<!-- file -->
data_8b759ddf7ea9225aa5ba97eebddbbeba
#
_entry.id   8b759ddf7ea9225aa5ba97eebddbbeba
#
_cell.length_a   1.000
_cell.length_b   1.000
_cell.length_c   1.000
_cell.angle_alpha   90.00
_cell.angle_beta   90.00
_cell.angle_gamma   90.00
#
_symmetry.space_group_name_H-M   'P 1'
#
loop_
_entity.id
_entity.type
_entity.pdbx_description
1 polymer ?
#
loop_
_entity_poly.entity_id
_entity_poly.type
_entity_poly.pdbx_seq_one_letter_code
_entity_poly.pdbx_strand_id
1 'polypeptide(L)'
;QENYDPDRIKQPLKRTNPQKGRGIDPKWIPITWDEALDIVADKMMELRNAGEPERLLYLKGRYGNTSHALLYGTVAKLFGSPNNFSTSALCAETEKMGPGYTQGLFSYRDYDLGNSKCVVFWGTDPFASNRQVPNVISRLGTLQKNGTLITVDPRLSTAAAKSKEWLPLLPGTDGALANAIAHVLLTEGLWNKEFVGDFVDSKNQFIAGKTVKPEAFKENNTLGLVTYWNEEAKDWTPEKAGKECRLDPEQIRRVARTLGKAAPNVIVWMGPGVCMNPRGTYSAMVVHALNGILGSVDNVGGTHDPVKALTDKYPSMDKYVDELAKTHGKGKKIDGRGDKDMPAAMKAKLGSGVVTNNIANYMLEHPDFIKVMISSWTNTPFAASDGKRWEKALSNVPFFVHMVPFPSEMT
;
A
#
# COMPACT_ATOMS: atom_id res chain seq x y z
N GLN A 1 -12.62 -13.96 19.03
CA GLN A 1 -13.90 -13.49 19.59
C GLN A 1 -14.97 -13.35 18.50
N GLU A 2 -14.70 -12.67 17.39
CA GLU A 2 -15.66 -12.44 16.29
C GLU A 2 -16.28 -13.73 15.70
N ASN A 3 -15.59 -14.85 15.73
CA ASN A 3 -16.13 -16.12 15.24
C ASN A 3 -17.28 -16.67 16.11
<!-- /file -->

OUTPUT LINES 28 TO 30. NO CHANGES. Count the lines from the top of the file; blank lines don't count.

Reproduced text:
A
#
# COMPACT_ATOMS: atom_id res chain seq x y z